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Reader’s guide

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Use of “higher education” in this report

The term “higher education” in this report includes Levels 4 through 8 of the 2011 International Standard Classification of Education (ISCED) (UNESCO Institute for Statistics, 2012[1]). The correspondence between US and international higher education levels and terminology is provided in Table 1. The terms “higher education” and “post-secondary education” are used interchangeably in the report, as is commonly done in the United States.

This report focuses on sub-baccalaureate and baccalaureate levels, which include post-secondary (sub-baccalaureate) certificates, associate’s degrees and bachelor’s programmes, which account for the majority of entrants to the US labour market. It focuses principally on programmes offered by public higher education institutions, since state governments bear responsibility for the legal and financial bases of their operation.

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Table 1. US and international educational levels

US terminology

ISCED 2011 levels and programme descriptions

Upper secondary education

High school diploma or equivalent (e.g. General Educational Development (GED) certificate)

Upper secondary education (ISCED Level 3): Programmes at ISCED Level 3 are typically designed to complete secondary education in preparation for tertiary education or provide skills relevant to employment, or both.

Sub-baccalaureate or sub-bachelor level

Post-secondary certificate programmes (also referred to as “certificates”)*, and often delivered by higher education institutions

Post-secondary non-tertiary education (ISCED Level 4): Programmes at ISCED Level 4, or post-secondary non-tertiary education, are typically designed to provide individuals who completed ISCED Level 3 with non-tertiary qualifications required for progression to tertiary education or for employment when their ISCED Level 3 qualification does not grant such access. For example, graduates from general ISCED Level 3 programmes may choose to complete a non-tertiary vocational qualification; or graduates from vocational ISCED Level 3 programmes may choose to increase their level of qualifications or specialise further.

Associate’s degree programmes**

Short-cycle tertiary education (ISCED Level 5): Programmes at ISCED Level 5 aim to provide professional knowledge, skills and competencies. Typically, they are practically based, occupationally specific and prepare students to enter the labour market, but may also provide a pathway to other higher education programmes. Academic higher education programmes below the bachelor’s level are also classified as ISCED Level 5. Programmes classified at ISCED Level 5 may be referred to as (higher) technical education, community college education, technician or advanced/higher vocational training, associate’s degree or the bac+2.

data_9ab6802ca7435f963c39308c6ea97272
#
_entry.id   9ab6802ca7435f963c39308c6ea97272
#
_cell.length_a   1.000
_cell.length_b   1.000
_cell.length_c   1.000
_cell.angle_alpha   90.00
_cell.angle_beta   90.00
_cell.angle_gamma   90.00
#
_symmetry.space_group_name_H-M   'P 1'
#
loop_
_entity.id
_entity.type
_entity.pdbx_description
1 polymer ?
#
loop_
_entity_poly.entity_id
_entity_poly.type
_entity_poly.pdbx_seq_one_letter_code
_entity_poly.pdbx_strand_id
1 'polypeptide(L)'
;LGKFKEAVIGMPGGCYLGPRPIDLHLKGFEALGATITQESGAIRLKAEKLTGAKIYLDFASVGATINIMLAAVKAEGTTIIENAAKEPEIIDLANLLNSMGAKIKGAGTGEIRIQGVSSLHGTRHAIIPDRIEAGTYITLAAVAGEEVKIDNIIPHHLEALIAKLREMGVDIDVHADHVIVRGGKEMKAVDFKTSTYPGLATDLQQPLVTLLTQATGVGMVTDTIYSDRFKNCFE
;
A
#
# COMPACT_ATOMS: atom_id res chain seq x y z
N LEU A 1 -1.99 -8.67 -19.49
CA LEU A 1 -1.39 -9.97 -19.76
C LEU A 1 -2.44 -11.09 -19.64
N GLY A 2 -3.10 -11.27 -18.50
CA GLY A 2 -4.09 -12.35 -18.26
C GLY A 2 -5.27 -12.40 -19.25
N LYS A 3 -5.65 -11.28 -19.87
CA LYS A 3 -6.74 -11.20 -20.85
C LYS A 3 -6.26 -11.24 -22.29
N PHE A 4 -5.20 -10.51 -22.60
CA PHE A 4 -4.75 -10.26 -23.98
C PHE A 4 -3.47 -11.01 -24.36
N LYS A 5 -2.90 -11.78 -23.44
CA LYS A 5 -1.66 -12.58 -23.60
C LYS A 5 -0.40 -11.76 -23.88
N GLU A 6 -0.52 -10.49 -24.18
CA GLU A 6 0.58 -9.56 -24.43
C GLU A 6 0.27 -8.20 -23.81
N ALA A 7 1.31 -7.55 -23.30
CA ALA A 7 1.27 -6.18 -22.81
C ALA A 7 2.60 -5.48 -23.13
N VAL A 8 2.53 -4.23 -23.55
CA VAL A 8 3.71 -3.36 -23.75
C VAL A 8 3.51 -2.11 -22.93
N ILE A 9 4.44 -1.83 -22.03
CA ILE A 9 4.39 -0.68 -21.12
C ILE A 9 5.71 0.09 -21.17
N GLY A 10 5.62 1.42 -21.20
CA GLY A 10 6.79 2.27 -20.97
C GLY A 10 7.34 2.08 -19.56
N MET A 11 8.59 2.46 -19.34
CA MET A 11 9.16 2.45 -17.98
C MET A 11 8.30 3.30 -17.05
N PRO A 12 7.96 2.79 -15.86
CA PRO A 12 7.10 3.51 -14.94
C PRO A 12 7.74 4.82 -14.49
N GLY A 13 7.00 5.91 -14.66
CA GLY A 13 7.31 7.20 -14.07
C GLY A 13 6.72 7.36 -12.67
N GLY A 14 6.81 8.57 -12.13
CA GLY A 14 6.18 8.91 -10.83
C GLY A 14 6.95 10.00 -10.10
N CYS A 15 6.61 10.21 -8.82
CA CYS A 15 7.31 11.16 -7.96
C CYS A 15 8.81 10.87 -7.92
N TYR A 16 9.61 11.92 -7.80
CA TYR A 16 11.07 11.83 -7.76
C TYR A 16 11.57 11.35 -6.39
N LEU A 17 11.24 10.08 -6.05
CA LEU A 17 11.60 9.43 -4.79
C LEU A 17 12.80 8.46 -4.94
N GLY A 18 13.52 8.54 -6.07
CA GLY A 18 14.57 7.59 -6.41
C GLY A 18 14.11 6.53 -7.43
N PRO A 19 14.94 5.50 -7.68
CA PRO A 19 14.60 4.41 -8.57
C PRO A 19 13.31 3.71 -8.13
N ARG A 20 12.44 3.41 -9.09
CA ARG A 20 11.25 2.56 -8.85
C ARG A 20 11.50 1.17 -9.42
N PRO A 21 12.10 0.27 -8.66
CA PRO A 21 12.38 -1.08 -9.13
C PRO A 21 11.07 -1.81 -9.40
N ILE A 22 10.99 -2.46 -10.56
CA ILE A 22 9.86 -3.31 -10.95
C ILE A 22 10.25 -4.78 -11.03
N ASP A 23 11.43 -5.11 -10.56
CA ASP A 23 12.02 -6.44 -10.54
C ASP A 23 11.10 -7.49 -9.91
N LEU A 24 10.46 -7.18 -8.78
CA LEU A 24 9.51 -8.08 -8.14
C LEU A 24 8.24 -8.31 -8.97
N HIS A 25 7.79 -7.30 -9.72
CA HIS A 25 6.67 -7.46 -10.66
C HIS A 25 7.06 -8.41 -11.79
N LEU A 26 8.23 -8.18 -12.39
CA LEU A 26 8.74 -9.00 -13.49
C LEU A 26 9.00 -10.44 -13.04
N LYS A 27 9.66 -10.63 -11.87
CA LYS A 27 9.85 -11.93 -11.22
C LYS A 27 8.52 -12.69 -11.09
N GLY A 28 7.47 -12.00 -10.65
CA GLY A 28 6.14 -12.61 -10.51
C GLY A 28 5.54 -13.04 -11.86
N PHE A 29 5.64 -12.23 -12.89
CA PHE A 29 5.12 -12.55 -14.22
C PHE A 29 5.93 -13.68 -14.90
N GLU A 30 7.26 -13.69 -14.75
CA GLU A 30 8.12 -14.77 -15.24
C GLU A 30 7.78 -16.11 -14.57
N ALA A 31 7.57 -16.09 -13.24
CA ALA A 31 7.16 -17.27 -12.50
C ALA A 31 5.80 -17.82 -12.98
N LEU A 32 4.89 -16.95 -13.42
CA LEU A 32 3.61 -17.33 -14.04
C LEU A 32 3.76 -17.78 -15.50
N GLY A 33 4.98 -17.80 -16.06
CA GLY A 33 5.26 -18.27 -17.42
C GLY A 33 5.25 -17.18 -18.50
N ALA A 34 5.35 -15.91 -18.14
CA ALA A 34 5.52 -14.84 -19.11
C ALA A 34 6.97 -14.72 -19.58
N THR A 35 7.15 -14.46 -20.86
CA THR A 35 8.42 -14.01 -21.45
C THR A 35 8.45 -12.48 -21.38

Baccalaureate level

Bachelor’s degree programmes

Bachelor’s or equivalent level (ISCED Level 6): Programmes at ISCED Level 6 aim to provide intermediate academic and/or professional knowledge, skills and competencies, leading to a first degree or equivalent qualification. Programmes are typically theoretically based, but may include practical components and are informed by research and/or best professional practice. Programmes at this level do not necessarily involve the completion of a research project or thesis, but if they do, it is less advanced, less independent or is undertaken with more guidance than those at ISCED Levels 7 or 8. Programmes classified at ISCED Level 6 may be referred to as bachelor’s programme, a license, or the first university cycle.

Post-baccalaureate level or post-graduate level

Master’s degree programmes

Master’s or equivalent level (ISCED Level 7): Programmes at ISCED Level 7 are designed to provide advanced academic and/or professional knowledge, skills and competencies, leading to a second degree or equivalent qualification. Typically, programmes at this level are theoretically based, but may include practical components and are informed by state-of-the-art research and/or best professional practice. Programmes at this level may involve the completion of a research project or thesis that is more advanced than those expected at ISCED Level 6 and less advanced than those expected at ISCED Level 8. Master’s programmes can be also entirely coursework-based in some countries, or there may be a differentiation between a coursework programme and a research programme. Programmes classified at ISCED Level 7 may be referred to in many ways, for example, master’s programmes, magister or MPhil.

Post-bachelor’s certificate programmes (or post-graduate certificates)

Professional degree programmes (for instance, Medical Doctor (M.D.), Juris Doctor (J.D.)

Doctoral degree programmes

Doctoral or equivalent level (ISCED Level 8): Programmes at ISCED Level 8 lead to an advanced research or qualification. Programmes at this ISCED Level are devoted to advanced study and original research, and are typically offered only by research-oriented higher education institutions, such as universities. Doctoral programmes exist in both academic and professional fields, and usually conclude with the submission and defence of a thesis, dissertation or equivalent written work of publishable quality, representing a significant contribution to knowledge in the respective field of study. In some education systems, ISCED Level 8 programmes contain very limited course work, or none at all, and individuals working towards a doctoral degree engage in research mostly independently or in small groups with varying degrees of supervision. Other countries require the completion of course work before the doctoral candidates can progress to the thesis component of the programme. Programme classified at ISCED Level 8 may be referred to in many ways, for example: PhD, DPhil, D.Lit., D.Sc., LL.D, Doctorate or similar terms.

Notes: *Post-secondary certificates vary in terms of length, from a few weeks to more than two years. They are most often less than a year or one to two years in length. They can be referred to as short or long certificates, less-than-two-year awards, and other terms. While the classroom training component of apprenticeship programme is often delivered by two-year colleges, licenses obtained by apprentices are not usually considered post-secondary qualifications. However, while not reflected in the table, apprenticeships are a pathway of growing interest in several states and are discussed in the report.